Yeah 30 is an easy one to remember for the 2.0 multiplier but I find myself using 10 and 22.5 more often... just two more numbers to remember, 6.0 and 2.6. For a box offset of 7/16 or 1/2 the marks are too close for higher degree bends. Seems like a good idea to me to keep the marks at least about the bend radius apart, but I admit I haven't had the guts to try it with just 1" between them. Something tells me it wouldn't work so well.

This particular bender requires quite a bit more unbent tube between the hook and the arrow than others I've used. Minor annoyance.

When bending a back to back 90's, or bending on the other side of the pipe you measured from, place the measurement on the "B" mark on the bender.
Heh when I looked at mine and realized it had no star or notch I was quite disappointed. But that was the _one_ piece of information in the so-called 'manual'... 'B' and '*' are the same. I still don't have a notch; maybe it's that 'A' arrow. Haven't had a need for it yet.

I've already ordered a 'Big Ben' type to use alongside this one. It seems much better suited for in-the-air bends and use on an extremely unlevel surface. Like say a 100 year old barn which has settled over time and racked and feels like a carnival funhouse walking through it. <--- my current project.
 
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Old 05-11-13, 02:03 PM
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Congratulations! You own the son or grandson of the benders I own, and the only ones I want to own. Chandler has already posted the link to the instructions, and Tolyn gave you some helpful tips.

To add to what they've said, I carry three levels to use when I'm bending pipe - with any bender. One is a Stanley FatMax XtremeŽ. With the rotating bezel, or vial, in that level, you can match any angle. The second is a Greenlee level that has four vials, set at 0[SUP]o[/SUP], 30[SUP]o[/SUP], 45[SUP]o[/SUP] and 90[SUP]o[/SUP]. plus a screw-clamp for mounting it to the end of the pipe. That 30[SUP]o[/SUP] vial is just too handy when you're bending offsets. The third is a No-dog offset level. The name says it all. You attach it to the end of a pipe you're bending an offset in, center the bubble, pull the first bend, turn the pipe over with the level still in place, center the bubble again, and pull the second bend. Take the level off and lay the pipe on the floor. It'll lie flat. No dog-leg.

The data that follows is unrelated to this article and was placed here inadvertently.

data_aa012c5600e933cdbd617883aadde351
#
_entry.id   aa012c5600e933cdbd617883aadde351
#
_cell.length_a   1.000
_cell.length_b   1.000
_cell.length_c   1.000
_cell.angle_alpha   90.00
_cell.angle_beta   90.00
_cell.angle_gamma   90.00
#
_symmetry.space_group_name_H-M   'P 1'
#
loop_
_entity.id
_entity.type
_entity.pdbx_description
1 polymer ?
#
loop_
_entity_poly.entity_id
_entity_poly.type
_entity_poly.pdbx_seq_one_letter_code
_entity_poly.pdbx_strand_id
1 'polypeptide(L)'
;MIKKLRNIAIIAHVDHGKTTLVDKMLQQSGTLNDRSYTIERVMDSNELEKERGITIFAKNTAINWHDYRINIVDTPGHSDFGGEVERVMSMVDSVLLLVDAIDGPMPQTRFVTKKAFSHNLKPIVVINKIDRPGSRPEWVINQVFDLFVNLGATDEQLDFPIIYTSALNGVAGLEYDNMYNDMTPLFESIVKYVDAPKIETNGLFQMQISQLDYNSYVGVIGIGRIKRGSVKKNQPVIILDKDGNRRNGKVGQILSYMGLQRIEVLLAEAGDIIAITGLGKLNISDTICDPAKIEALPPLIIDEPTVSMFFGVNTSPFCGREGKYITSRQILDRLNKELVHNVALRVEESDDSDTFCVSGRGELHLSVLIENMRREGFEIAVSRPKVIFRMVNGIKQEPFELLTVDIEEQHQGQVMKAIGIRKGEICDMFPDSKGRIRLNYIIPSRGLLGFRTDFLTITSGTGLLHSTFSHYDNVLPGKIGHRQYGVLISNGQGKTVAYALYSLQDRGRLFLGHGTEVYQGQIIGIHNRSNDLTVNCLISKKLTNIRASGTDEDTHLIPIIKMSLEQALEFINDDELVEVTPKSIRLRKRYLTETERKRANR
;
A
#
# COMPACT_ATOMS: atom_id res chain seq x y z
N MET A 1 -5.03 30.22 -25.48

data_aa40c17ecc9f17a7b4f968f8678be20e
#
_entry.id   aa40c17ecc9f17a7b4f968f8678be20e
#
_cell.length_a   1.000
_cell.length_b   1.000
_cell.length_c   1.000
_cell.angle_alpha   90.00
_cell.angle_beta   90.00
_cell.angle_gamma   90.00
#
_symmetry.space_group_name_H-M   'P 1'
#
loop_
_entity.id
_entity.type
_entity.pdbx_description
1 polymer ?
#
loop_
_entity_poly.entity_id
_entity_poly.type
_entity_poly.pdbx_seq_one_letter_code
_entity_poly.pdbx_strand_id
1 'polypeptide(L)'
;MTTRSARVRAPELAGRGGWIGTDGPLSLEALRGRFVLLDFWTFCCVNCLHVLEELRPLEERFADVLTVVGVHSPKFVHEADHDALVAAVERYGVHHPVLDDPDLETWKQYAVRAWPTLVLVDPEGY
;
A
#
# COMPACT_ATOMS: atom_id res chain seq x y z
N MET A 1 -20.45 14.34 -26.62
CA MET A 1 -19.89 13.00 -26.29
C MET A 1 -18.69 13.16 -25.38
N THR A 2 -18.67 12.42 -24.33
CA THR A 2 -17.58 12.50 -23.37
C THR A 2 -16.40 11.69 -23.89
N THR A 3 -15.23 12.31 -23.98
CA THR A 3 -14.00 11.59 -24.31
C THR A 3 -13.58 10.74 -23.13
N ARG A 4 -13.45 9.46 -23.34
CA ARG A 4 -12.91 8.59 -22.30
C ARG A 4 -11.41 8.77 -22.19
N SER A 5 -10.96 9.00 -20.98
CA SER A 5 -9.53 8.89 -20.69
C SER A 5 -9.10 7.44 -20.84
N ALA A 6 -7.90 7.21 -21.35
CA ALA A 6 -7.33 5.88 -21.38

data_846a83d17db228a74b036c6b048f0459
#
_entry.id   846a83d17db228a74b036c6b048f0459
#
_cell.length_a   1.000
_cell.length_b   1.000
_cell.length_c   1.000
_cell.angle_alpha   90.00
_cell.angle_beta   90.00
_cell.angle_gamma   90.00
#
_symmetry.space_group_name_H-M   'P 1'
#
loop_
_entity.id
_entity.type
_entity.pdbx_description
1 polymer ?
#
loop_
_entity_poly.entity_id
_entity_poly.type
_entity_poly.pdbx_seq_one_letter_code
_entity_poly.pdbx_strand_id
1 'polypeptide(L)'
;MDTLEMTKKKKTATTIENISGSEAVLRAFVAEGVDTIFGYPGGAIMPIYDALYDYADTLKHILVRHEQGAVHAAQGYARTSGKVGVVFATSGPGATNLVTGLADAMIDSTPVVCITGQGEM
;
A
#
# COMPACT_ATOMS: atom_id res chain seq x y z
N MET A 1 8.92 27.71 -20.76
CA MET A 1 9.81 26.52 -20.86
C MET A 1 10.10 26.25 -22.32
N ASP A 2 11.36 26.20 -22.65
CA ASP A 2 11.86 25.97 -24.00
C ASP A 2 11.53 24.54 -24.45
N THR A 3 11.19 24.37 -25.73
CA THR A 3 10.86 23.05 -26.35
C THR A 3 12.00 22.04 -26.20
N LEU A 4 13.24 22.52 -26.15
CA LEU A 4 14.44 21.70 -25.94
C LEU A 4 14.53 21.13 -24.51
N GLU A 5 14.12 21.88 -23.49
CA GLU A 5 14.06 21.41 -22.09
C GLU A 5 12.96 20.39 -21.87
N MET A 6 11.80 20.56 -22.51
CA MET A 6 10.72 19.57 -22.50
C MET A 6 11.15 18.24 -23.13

One add-on to one of Tolyn's tips:
Line the marks up on a reference point on the bender, doesn't matter where, as long as you use the same point on the bender. Make two opposite bends that are both 30 degrees. Your offset should be 9" if you did it right.
That includes making both bends while facing the same way on the pipe.

My last attempt ended up looking like an intoxicated snake since none of the offsets matched.
I don't know how much pipe you've bent, but that happens. We used to get helpers who hadn't bent much pipe, and they would get mad and frustrated when it didn't turn out just right the first time. Or the tenth. That's OK. That's what happens when you're learning.

I'll tell you what I told them, "If you haven't f***ed up some pipe then you haven't bent pipe." Seriously. I've now run literally miles of pipe in every known material (I think). A fair amount of that had to be bent, and I promise you I contributed my full share to the recycling company. It's part of everybody's learning curve.
 

Last edited by Nashkat1; 05-11-13 at 07:48 PM.
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Old 05-11-13, 02:19 PM
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Core, I realize now that you've been bending pipe for awhile, and it's just the different bender that's got you a bit frazzled. Having read your second post, I'm tempted to go back and edit a bunch of the "Step 1, Step 2" language out of my first reply, but I think I'll leave it for those readers who don't have as much experience. Hope you don't mind.

What do you do though when you're bending in the air, with the handle on the ground? ... For offsets, once you to your first bend, spin the tube around and advance to your second mark, the first section is pointed straight at the ground and in the way.